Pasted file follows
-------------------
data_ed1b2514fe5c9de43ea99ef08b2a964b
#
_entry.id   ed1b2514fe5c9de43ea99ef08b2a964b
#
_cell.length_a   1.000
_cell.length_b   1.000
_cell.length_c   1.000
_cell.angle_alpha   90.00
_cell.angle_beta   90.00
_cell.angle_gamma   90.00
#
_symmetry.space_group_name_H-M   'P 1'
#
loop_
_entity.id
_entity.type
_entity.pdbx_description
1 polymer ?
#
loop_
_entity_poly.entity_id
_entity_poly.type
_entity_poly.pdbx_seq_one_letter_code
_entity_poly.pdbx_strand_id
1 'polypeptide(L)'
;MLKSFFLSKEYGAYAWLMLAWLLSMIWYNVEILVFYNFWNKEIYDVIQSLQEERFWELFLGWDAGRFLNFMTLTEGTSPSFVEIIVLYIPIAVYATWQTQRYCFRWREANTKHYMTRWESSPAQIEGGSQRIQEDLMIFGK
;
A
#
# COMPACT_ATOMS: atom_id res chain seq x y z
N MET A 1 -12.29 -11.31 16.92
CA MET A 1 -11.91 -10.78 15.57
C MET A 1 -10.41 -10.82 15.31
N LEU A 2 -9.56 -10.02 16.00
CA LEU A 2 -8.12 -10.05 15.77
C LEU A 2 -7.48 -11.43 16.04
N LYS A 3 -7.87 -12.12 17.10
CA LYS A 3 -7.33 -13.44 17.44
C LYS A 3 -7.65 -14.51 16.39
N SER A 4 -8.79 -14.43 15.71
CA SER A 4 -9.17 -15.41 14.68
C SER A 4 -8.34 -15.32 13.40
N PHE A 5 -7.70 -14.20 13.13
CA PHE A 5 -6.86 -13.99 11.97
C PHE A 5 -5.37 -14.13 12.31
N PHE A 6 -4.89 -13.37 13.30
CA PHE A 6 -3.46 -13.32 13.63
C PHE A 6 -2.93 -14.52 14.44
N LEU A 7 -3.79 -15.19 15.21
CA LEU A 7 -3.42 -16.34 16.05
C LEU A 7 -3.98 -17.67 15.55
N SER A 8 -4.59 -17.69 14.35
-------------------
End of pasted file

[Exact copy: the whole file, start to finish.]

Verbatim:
data_ed1b2514fe5c9de43ea99ef08b2a964b
#
_entry.id   ed1b2514fe5c9de43ea99ef08b2a964b
#
_cell.length_a   1.000
_cell.length_b   1.000
_cell.length_c   1.000
_cell.angle_alpha   90.00
_cell.angle_beta   90.00
_cell.angle_gamma   90.00
#
_symmetry.space_group_name_H-M   'P 1'
#
loop_
_entity.id
_entity.type
_entity.pdbx_description
1 polymer ?
#
loop_
_entity_poly.entity_id
_entity_poly.type
_entity_poly.pdbx_seq_one_letter_code
_entity_poly.pdbx_strand_id
1 'polypeptide(L)'
;MLKSFFLSKEYGAYAWLMLAWLLSMIWYNVEILVFYNFWNKEIYDVIQSLQEERFWELFLGWDAGRFLNFMTLTEGTSPSFVEIIVLYIPIAVYATWQTQRYCFRWREANTKHYMTRWESSPAQIEGGSQRIQEDLMIFGK
;
A
#
# COMPACT_ATOMS: atom_id res chain seq x y z
N MET A 1 -12.29 -11.31 16.92
CA MET A 1 -11.91 -10.78 15.57
C MET A 1 -10.41 -10.82 15.31
N LEU A 2 -9.56 -10.02 16.00
CA LEU A 2 -8.12 -10.05 15.77
C LEU A 2 -7.48 -11.43 16.04
N LYS A 3 -7.87 -12.12 17.10
CA LYS A 3 -7.33 -13.44 17.44
C LYS A 3 -7.65 -14.51 16.39
N SER A 4 -8.79 -14.43 15.71
CA SER A 4 -9.17 -15.41 14.68
C SER A 4 -8.34 -15.32 13.40
N PHE A 5 -7.70 -14.20 13.13
CA PHE A 5 -6.86 -13.99 11.97
C PHE A 5 -5.37 -14.13 12.31
N PHE A 6 -4.89 -13.37 13.30
CA PHE A 6 -3.46 -13.32 13.63
C PHE A 6 -2.93 -14.52 14.44
N LEU A 7 -3.79 -15.19 15.21
CA LEU A 7 -3.42 -16.34 16.05
C LEU A 7 -3.98 -17.67 15.55
N SER A 8 -4.59 -17.69 14.35